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Blockchain Certification

The State of Blockchain Regulation, Policy, and Compliance in 2019.

certification

As 2019 kicks into gear, The Brooklyn Project extends a big thank you to our community and the thought leaders, regulators, and policymakers around the world who made 2018 a success and, we hope, will do the same in 2019. Since late 2017, ConsenSys, in collaboration with Cardozo Law School, has spearheaded The Brooklyn Project, a recognized leader that facilitates open source-style collaboration from anyone and everyone on the industry’s most important topics. The Brooklyn Project community has grown dramatically and now counts more than 1,200 collaborators around the globe.

Our goal remains simple: To ensure that blockchain certification technology has the opportunity to reach its full potential of empowering everyone, everywhere, to coordinate, collaborate, and prosper on their own terms. We believe, to achieve this goal, that we must enable the collective wisdom of our community, regardless of location, education, or vocation, to express views on and directly impact the industry’s most important regulatory topics. Too often, these topics are dominated by powerful special-interests.

We hope that the most important policies impacting our industry will continue evolving based on their merits, not just the size of the wallets of those backing them. To this end, 2018 was a good year, as many global governments made meaningful progress towards embracing the exciting potential of blockchain certification technology. Among the many highlights of 2018:

  • All around the world, countries are recognizing that cryptoassets such as general payment and consumer utility tokens are not necessarily “securities” or “financial instruments,” including, for example, the European Securities and Markets Authority, Securities and Markets Stakeholder Group (Own Initiative Report on Initial Coin Offerings and Crypto Assets); France; Hong Kong; Singapore; Switzerland; and United Kingdom.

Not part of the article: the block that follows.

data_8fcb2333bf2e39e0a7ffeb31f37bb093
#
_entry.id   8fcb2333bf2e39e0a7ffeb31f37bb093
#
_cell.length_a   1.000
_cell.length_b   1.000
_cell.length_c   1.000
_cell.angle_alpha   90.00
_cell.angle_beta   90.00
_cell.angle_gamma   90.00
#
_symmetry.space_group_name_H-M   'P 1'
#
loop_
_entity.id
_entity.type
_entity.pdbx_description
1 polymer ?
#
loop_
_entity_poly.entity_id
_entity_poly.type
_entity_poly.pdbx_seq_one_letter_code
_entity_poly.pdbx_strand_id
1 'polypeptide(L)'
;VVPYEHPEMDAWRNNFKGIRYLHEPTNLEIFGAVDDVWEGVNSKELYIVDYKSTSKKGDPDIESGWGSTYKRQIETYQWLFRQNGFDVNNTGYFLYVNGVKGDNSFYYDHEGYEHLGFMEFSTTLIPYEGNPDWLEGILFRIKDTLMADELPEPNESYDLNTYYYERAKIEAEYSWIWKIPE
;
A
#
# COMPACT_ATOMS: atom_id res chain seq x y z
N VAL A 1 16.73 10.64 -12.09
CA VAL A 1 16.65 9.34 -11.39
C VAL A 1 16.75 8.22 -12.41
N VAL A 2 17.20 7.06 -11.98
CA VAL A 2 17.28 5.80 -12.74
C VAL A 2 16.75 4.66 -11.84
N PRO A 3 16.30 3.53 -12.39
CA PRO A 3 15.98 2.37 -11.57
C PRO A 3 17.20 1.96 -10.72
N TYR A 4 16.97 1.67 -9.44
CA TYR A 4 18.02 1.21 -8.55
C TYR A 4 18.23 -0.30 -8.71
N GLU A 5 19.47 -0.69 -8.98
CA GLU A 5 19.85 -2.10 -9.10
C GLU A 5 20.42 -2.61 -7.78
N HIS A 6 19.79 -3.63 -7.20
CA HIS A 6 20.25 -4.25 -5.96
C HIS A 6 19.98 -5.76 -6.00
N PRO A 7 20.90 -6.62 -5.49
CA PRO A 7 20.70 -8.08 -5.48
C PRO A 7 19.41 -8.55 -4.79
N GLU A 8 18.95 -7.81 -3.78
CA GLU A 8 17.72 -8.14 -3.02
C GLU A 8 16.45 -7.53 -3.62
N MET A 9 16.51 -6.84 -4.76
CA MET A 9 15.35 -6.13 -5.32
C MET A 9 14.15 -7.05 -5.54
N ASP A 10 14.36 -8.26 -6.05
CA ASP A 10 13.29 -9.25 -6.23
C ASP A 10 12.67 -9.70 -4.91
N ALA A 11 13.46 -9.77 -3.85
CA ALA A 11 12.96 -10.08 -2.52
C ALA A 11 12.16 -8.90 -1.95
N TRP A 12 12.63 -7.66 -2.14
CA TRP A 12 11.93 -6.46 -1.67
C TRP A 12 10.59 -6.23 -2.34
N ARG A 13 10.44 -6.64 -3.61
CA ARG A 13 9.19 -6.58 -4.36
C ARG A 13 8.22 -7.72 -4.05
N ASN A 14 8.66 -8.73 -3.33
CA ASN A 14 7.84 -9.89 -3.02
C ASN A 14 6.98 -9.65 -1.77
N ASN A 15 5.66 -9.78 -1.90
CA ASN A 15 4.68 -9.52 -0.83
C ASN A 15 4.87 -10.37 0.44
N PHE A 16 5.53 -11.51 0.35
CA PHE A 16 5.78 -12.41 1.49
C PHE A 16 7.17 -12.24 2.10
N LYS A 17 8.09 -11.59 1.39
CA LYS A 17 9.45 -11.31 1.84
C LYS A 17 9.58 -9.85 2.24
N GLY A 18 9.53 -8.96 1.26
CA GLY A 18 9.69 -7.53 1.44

• In the United States, the SEC has acknowledged that ether, like bitcoin, is “sufficiently decentralized” such that it is not currently a “security.” While uncertainty remains around the standard for determining when other cryptoassets may achieve similar recognition, we expect more clarity on this topic in 2019. We hope that The Brooklyn Project plays a strong role in the evolving landscape in the U.S., such that American consumers and businesses can be afforded aforementioned treatment akin to other leading countries mentioned above.
  • The U.S. SEC has also recognized that general payment and consumer utility tokens may fall outside of securities laws if they are marketed and sold for their inherent usage or consumptive purpose, and federal courts have similarly begun recognizing that limits exist on the SEC’s authority to designate tokens as securities.
  • Lawmakers around the globe have also worked on enacting new laws to support cryptoassets. Some notable examples include (1) France’s PACTE law, which aims to support token sales and trading, was passed by the National Assembly, and is due for consideration by the Senate in 2019; (2) Wyoming’s HB70, which the State enacted to provide a safe harbor from the Wyoming securities laws for the creation, sale, and exchange of consumer utility tokens; and (3) the Token Taxonomy Act, which was introduced in the U.S. House of Representatives and to provide clarity, among other things, on the application of securities and tax laws to cryptoassets.
  • ConsenSys also helped Global Digital Finance provide the Financial Action Task Force (FATF), an intergovernmental organization formed by the G7 to combat money laundering, with a series of recommendations regarding cryptoassets, including to “encourage new KYC/CDD methods” especially those that leverage “the enhanced coordination/communication capabilities of public blockchain certifications.”
  • Subsequently, the U.S. Department of the Treasury’s Office of Terrorism and Financial Intelligence and the Federal depository institutions regulators, the Financial Crimes Enforcement Network (FinCEN) and its regulatory partners issued a joint statement to “encourage banks and credit unions to take innovative approaches to combating money laundering, terrorist financing, and other illicit financial threats.”

Moving forward in 2019, of course, there remains a lot to accomplish. And we are committed to opening and improving methods for you, the community, to help.

Right now, the community can engage directly and openly on some of the most important regulatory issues. In particular, you can provide comments, questions, and feedback directly on:

  • The U.S. SEC’s latest guidance on digital assets.
  • The U.S. CFTC’s recent request for input.
  • The Token Taxonomy Act that was recently introduced to the U.S. House of Representatives.
  • Proposed legislation in the U.S. House of Representatives to amend the Internal Revenue Code in the U.S.
  • Proposed legislation in Colorado, similar to Wyoming’s token bill, providing a safe harbor from state securities laws for consumer utility tokens.

In addition, we encourage…